CR280 Funeral insurance Funeral benefit – no beneficiary nominated by the policyholder
Funeral benefit – no beneficiary nominated by the policyholder – benefit paid to someone other than the executor of the deceased’s estate.
In 1994 Mr M took out a funeral policy covering the lives of himself, his spouse and their children. He did not nominate a beneficiary. Mr M and his wife were divorced by decree dated 25 April 2000, and he passed away on 8 January 2003. Not being aware of the decree of divorce, and the ex-spouse not having disclosed it, the insurer paid the death benefit to the ex-spouse on 16 January 2003.
In February 2004 a competing claim was lodged with insurer by the deceased’s common law wife, Mrs N (“the complainant”) in her capacity as the executor of the deceased’s estate. The insurer refused to pay the estate, its stance being that it had paid the ex-spouse in good faith. It contended that the complainant should claim the benefit from the ex-spouse, stating that:
“We won’t pay out this claim twice because of the dishonesty of the ex-spouse.”
The complainant lodged a complaint with the office, submitting that the benefit should be paid to her as the executor of the estate.
There was no provision in the policy document which authorised or justified payment of the benefit to the ex-spouse where she had not been a nominated beneficiary. We pointed out to the insurer that in the absence of such a provision the benefit would have been payable to the estate. The insurer was therefore liable to pay the benefit to the executor of the deceased’s estate. The insurer responded that its standard practice in cases of this nature had been to pay the benefit to a legal spouse or undertaker, and that if there was no legal spouse then the benefit was payable to the deceased’s estate. We pointed out that even if this practice was correct, which it did not appear to be, it was clear that the payment of the benefit to the deceased’s ex-spouse was made contrary to the practice because the deceased’s ex-spouse was neither a legal spouse nor a representative of the estate.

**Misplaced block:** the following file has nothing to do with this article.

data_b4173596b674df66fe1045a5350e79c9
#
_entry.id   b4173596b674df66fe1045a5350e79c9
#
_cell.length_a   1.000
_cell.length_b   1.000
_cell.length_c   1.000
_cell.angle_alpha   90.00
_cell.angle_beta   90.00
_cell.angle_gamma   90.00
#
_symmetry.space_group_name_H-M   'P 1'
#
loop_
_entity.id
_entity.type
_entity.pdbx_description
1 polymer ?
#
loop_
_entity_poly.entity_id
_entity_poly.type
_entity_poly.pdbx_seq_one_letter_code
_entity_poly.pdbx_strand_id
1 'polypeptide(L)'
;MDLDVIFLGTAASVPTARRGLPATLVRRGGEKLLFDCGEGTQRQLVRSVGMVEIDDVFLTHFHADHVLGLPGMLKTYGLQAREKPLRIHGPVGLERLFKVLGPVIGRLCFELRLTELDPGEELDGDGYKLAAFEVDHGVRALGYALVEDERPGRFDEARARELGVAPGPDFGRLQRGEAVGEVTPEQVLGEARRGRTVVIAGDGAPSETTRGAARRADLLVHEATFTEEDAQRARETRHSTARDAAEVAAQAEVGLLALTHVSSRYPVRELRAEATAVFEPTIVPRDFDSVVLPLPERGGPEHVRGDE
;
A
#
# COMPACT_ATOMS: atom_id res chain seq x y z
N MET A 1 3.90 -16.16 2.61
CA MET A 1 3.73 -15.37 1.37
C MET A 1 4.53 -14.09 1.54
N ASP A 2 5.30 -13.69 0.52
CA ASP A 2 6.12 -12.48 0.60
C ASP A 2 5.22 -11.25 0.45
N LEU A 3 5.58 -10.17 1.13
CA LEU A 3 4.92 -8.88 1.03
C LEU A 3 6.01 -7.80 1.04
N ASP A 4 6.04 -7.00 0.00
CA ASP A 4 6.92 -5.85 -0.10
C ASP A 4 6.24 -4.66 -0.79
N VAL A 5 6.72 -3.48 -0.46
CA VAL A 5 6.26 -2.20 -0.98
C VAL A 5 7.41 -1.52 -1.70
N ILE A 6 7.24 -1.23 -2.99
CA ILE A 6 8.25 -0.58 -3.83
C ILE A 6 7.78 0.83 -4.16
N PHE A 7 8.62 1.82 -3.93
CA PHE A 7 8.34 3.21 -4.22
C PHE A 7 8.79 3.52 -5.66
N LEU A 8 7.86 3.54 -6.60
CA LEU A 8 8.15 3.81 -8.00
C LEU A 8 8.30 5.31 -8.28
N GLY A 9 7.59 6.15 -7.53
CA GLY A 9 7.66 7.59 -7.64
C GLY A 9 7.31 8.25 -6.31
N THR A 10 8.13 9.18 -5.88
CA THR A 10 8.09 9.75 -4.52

We took the view that the payment of the benefit to the deceased’s spouse clearly did not amount to a discharge by the insurer of its obligations in terms of the insurance contract.
The fact that the insurer was misled by the deceased’s ex-spouse into believing that she was still married to the deceased at the time of his death was no defence to a claim by the rightful claimant, the deceased’s estate.
We disagreed with the insurer’s assertion that the complainant should claim the benefit from deceased’s ex-spouse because it was the insurer that had been defrauded, and not the deceased’s estate.
We made a provisional ruling that the claim should be paid together with interest thereon, and that a compensatory award should also be paid for material inconvenience and distress suffered by the complainant as a result of the insurer’s reliance on a defence which was incorrect in law. The insurer complied with our provisional ruling.